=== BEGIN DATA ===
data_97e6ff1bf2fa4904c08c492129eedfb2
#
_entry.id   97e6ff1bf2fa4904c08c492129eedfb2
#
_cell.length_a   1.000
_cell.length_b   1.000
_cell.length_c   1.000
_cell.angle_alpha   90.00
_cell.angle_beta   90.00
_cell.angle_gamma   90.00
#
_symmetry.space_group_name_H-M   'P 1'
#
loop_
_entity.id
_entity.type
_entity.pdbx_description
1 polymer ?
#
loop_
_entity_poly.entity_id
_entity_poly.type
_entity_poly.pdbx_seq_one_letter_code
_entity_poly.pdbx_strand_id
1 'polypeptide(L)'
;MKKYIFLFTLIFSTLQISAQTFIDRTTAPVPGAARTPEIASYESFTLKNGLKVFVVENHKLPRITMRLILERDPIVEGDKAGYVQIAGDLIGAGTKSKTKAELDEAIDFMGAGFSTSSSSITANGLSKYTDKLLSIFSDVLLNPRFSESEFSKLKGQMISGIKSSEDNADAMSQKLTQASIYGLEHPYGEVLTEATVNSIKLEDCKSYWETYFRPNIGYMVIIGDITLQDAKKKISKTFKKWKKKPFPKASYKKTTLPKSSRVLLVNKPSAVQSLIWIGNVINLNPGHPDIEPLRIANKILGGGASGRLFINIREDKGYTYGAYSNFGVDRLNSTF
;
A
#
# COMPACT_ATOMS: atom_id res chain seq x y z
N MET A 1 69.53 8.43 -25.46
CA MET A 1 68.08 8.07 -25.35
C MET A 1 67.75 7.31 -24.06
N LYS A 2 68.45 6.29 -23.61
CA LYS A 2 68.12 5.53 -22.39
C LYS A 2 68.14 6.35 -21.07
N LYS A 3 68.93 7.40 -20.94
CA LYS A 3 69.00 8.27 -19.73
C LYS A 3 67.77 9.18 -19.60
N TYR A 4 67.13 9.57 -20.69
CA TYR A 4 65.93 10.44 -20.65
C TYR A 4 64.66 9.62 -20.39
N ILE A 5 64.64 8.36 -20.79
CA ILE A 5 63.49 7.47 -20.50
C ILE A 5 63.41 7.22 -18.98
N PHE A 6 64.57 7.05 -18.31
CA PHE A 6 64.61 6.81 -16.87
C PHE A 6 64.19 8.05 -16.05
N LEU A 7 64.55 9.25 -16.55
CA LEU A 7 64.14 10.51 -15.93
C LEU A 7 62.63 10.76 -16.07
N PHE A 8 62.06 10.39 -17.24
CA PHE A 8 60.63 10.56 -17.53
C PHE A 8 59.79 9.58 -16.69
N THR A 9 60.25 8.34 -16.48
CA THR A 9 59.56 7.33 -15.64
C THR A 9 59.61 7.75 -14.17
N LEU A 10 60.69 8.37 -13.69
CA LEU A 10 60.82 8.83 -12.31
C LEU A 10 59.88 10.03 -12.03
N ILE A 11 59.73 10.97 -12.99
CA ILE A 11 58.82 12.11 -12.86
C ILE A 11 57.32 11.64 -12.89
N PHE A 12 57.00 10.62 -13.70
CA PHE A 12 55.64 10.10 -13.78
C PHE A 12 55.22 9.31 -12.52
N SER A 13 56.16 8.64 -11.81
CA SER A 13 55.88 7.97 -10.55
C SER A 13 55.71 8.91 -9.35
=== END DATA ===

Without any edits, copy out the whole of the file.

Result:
data_97e6ff1bf2fa4904c08c492129eedfb2
#
_entry.id   97e6ff1bf2fa4904c08c492129eedfb2
#
_cell.length_a   1.000
_cell.length_b   1.000
_cell.length_c   1.000
_cell.angle_alpha   90.00
_cell.angle_beta   90.00
_cell.angle_gamma   90.00
#
_symmetry.space_group_name_H-M   'P 1'
#
loop_
_entity.id
_entity.type
_entity.pdbx_description
1 polymer ?
#
loop_
_entity_poly.entity_id
_entity_poly.type
_entity_poly.pdbx_seq_one_letter_code
_entity_poly.pdbx_strand_id
1 'polypeptide(L)'
;MKKYIFLFTLIFSTLQISAQTFIDRTTAPVPGAARTPEIASYESFTLKNGLKVFVVENHKLPRITMRLILERDPIVEGDKAGYVQIAGDLIGAGTKSKTKAELDEAIDFMGAGFSTSSSSITANGLSKYTDKLLSIFSDVLLNPRFSESEFSKLKGQMISGIKSSEDNADAMSQKLTQASIYGLEHPYGEVLTEATVNSIKLEDCKSYWETYFRPNIGYMVIIGDITLQDAKKKISKTFKKWKKKPFPKASYKKTTLPKSSRVLLVNKPSAVQSLIWIGNVINLNPGHPDIEPLRIANKILGGGASGRLFINIREDKGYTYGAYSNFGVDRLNSTF
;
A
#
# COMPACT_ATOMS: atom_id res chain seq x y z
N MET A 1 69.53 8.43 -25.46
CA MET A 1 68.08 8.07 -25.35
C MET A 1 67.75 7.31 -24.06
N LYS A 2 68.45 6.29 -23.61
CA LYS A 2 68.12 5.53 -22.39
C LYS A 2 68.14 6.35 -21.07
N LYS A 3 68.93 7.40 -20.94
CA LYS A 3 69.00 8.27 -19.73
C LYS A 3 67.77 9.18 -19.60
N TYR A 4 67.13 9.57 -20.69
CA TYR A 4 65.93 10.44 -20.65
C TYR A 4 64.66 9.62 -20.39
N ILE A 5 64.64 8.36 -20.79
CA ILE A 5 63.49 7.47 -20.50
C ILE A 5 63.41 7.22 -18.98
N PHE A 6 64.57 7.05 -18.31
CA PHE A 6 64.61 6.81 -16.87
C PHE A 6 64.19 8.05 -16.05
N LEU A 7 64.55 9.25 -16.55
CA LEU A 7 64.14 10.51 -15.93
C LEU A 7 62.63 10.76 -16.07
N PHE A 8 62.06 10.39 -17.24
CA PHE A 8 60.63 10.56 -17.53
C PHE A 8 59.79 9.58 -16.69
N THR A 9 60.25 8.34 -16.48
CA THR A 9 59.56 7.33 -15.64
C THR A 9 59.61 7.75 -14.17
N LEU A 10 60.69 8.37 -13.69
CA LEU A 10 60.82 8.83 -12.31
C LEU A 10 59.88 10.03 -12.03
N ILE A 11 59.73 10.97 -12.99
CA ILE A 11 58.82 12.11 -12.86
C ILE A 11 57.32 11.64 -12.89
N PHE A 12 57.00 10.62 -13.70
CA PHE A 12 55.64 10.10 -13.78
C PHE A 12 55.22 9.31 -12.52
N SER A 13 56.16 8.64 -11.81
CA SER A 13 55.88 7.97 -10.55
C SER A 13 55.71 8.91 -9.35